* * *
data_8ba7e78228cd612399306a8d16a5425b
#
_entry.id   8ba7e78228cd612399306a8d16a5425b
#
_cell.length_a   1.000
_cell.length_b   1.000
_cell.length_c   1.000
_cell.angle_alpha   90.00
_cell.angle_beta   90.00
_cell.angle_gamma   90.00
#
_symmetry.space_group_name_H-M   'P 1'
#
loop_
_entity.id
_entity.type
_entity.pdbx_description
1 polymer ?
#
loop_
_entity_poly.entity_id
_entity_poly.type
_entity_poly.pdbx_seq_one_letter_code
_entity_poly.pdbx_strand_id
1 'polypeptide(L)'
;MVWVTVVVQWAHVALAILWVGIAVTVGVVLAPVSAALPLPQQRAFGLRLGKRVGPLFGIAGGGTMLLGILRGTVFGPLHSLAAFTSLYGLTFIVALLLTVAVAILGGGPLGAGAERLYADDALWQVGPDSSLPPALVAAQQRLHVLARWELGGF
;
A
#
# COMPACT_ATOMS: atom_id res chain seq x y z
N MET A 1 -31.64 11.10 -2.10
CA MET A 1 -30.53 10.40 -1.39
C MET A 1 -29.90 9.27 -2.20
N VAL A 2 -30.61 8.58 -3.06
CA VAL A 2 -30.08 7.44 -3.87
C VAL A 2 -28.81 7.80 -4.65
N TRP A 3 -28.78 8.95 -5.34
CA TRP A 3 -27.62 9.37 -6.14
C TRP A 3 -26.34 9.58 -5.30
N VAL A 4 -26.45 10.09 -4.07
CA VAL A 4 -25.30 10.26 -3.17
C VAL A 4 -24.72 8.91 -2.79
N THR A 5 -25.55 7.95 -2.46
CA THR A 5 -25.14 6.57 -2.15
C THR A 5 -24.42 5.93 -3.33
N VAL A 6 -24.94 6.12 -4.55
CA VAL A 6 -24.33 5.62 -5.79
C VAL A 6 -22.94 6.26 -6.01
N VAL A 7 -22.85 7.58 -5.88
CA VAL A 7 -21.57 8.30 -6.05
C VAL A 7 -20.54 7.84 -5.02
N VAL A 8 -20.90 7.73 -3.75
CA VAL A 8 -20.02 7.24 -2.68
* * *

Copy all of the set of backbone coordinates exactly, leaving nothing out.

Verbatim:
data_8ba7e78228cd612399306a8d16a5425b
#
_entry.id   8ba7e78228cd612399306a8d16a5425b
#
_cell.length_a   1.000
_cell.length_b   1.000
_cell.length_c   1.000
_cell.angle_alpha   90.00
_cell.angle_beta   90.00
_cell.angle_gamma   90.00
#
_symmetry.space_group_name_H-M   'P 1'
#
loop_
_entity.id
_entity.type
_entity.pdbx_description
1 polymer ?
#
loop_
_entity_poly.entity_id
_entity_poly.type
_entity_poly.pdbx_seq_one_letter_code
_entity_poly.pdbx_strand_id
1 'polypeptide(L)'
;MVWVTVVVQWAHVALAILWVGIAVTVGVVLAPVSAALPLPQQRAFGLRLGKRVGPLFGIAGGGTMLLGILRGTVFGPLHSLAAFTSLYGLTFIVALLLTVAVAILGGGPLGAGAERLYADDALWQVGPDSSLPPALVAAQQRLHVLARWELGGF
;
A
#
# COMPACT_ATOMS: atom_id res chain seq x y z
N MET A 1 -31.64 11.10 -2.10
CA MET A 1 -30.53 10.40 -1.39
C MET A 1 -29.90 9.27 -2.20
N VAL A 2 -30.61 8.58 -3.06
CA VAL A 2 -30.08 7.44 -3.87
C VAL A 2 -28.81 7.80 -4.65
N TRP A 3 -28.78 8.95 -5.34
CA TRP A 3 -27.62 9.37 -6.14
C TRP A 3 -26.34 9.58 -5.30
N VAL A 4 -26.45 10.09 -4.07
CA VAL A 4 -25.30 10.26 -3.17
C VAL A 4 -24.72 8.91 -2.79
N THR A 5 -25.55 7.95 -2.46
CA THR A 5 -25.14 6.57 -2.15
C THR A 5 -24.42 5.93 -3.33
N VAL A 6 -24.94 6.12 -4.55
CA VAL A 6 -24.33 5.62 -5.79
C VAL A 6 -22.94 6.26 -6.01
N VAL A 7 -22.85 7.58 -5.88
CA VAL A 7 -21.57 8.30 -6.05
C VAL A 7 -20.54 7.84 -5.02
N VAL A 8 -20.90 7.73 -3.75
CA VAL A 8 -20.02 7.24 -2.68